Leading Clinton Economist Advocates a Schumpeterian “Dynamism”

Source of book image: http://www.amazon.com/gp/product/product-description/0743237536/104-0088216-5679944


Today’s review of the new Gene Sperling economic policy book in the New York Times Book Review, begins by emphasizing Sperling’s importance in the Clinton administration:

(p. 16) If you were inclined to identify Clintonism with a single person other than the big man himself, that person might well be Gene Sperling – a top campaign adviser in 1992; a tireless advocate of fiscal discipline during the first term; an inveterate policy wonk throughout all eight years of the administration.  So it’s little surprise that this book-length vision for a Democratic economic strategy can best be described as Clintonism 2.0.

NOAM SCHEIBER. “Clintonism 2.0.” The New York Times Book Review, Section 7 (Sun., January 22, 2006): 16.

Here is the opening paragraph of Sperling’s chapter one, which is entitled ” Growing Together in the Dynamism Economy.”

In the 1990s, a new economic era was created when a period of intense globalization collided with an information technology revolution.  Yet precisely defining a "new" economy is less important than understanding the nature of the change.  I believe a more descriptive label is the “dynamism” economy.  Of course, dynamic change in market economies is hardly new.  The mid-twentieth-century economist Joseph Schumpeter identified the process of “creative destruction,” positing that a healthy market economy is continually moving forward, replacing old capital, old industries — and existing jobs — with more productive alternatives.  Yet, what feels most “new” for average citizens is the breakneck speed at which the increased globalization, rapid technological advance, and the explosion of the Internet are putting fierce competitive pressures on the economy and accelerating change not only in products and services, but also in entire job categories and industries.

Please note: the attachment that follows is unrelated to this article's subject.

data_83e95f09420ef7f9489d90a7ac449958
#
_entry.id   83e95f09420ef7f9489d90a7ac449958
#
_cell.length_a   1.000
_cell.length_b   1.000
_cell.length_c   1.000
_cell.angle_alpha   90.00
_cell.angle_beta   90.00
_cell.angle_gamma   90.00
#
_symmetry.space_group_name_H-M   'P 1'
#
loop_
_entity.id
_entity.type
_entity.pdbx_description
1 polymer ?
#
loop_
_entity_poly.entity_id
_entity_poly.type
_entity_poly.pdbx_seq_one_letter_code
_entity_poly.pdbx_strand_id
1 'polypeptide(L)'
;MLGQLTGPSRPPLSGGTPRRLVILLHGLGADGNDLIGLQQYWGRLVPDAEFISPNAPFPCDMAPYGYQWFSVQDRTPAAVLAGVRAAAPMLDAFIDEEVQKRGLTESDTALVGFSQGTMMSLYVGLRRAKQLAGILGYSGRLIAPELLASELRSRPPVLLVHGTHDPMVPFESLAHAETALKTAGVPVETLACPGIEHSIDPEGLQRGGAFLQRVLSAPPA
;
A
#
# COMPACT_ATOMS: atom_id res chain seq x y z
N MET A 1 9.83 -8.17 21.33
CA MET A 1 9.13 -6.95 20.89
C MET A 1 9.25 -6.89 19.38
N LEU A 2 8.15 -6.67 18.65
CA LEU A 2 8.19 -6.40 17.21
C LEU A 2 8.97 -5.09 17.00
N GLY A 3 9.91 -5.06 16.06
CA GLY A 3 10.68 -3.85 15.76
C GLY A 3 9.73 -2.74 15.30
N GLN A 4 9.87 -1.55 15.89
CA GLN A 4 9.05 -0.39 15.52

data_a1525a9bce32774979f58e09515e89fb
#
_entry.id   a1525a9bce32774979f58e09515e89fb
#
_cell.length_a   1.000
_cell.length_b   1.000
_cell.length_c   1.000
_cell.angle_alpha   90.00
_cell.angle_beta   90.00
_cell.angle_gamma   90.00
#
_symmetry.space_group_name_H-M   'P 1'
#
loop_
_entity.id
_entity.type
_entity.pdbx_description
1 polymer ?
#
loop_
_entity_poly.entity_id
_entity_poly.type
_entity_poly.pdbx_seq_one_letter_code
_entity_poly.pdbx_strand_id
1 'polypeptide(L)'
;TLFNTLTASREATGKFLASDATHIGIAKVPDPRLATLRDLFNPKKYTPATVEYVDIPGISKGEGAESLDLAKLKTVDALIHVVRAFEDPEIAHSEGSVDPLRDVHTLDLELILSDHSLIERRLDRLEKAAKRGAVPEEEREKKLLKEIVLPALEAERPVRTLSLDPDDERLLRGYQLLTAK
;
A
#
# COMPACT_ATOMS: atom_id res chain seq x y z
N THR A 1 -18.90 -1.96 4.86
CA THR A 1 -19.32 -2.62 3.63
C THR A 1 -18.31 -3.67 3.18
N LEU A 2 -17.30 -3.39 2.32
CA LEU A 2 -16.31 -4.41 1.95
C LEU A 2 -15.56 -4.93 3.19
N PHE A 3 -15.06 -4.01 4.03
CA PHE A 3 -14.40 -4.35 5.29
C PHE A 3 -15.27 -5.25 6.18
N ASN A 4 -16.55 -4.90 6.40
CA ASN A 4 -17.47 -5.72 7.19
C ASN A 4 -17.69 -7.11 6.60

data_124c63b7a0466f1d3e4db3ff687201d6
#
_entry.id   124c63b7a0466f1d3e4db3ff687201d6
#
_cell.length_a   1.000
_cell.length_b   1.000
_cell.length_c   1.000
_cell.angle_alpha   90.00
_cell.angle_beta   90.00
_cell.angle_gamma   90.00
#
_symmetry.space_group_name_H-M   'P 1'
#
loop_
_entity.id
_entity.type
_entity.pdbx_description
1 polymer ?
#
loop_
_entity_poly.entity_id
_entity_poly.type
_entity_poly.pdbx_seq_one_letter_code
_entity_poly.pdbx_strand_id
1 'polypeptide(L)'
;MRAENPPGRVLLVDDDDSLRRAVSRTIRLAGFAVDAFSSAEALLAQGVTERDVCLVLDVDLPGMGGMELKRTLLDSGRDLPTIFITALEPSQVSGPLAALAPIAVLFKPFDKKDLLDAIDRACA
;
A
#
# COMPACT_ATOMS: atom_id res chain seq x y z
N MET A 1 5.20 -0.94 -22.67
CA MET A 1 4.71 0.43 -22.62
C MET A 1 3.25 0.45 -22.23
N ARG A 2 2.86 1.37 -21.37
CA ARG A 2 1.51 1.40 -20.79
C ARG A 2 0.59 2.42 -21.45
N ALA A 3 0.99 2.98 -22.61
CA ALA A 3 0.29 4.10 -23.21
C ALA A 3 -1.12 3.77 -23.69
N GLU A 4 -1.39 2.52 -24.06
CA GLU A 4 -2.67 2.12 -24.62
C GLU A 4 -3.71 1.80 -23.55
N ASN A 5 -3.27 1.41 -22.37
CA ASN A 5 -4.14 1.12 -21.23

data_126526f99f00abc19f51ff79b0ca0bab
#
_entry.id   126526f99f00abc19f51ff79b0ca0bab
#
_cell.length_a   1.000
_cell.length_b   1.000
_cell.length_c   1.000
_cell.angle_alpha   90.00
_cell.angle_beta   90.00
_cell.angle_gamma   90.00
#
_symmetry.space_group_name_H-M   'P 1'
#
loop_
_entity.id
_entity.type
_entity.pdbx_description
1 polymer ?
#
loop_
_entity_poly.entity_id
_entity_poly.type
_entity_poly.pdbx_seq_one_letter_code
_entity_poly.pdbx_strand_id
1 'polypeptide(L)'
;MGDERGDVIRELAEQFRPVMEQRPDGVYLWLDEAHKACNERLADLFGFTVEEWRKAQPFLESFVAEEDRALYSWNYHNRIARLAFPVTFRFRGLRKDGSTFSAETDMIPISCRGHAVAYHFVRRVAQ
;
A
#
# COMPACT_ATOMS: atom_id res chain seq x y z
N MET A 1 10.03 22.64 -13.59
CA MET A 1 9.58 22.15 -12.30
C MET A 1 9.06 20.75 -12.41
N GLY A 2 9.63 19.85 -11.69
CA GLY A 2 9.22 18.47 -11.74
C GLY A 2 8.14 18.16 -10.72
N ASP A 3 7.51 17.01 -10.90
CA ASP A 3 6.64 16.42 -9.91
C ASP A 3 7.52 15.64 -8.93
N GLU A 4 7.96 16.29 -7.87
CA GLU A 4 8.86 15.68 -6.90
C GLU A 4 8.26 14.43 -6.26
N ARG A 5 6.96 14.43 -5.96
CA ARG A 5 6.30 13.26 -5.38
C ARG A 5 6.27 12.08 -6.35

Part of the first chapter is viewable at Amazon.com. The book citation is: Sperling, Gene. The Pro-Growth Progressive: An Economic Strategy for Shared Prosperity. Simon & Schuster, 2005.

“Dynamism” as a descriptor for the good society also appeals to libertarian economics columnist Virginia Postrel, author of The Future and Its Enemies and webmaster of dynamist.com.

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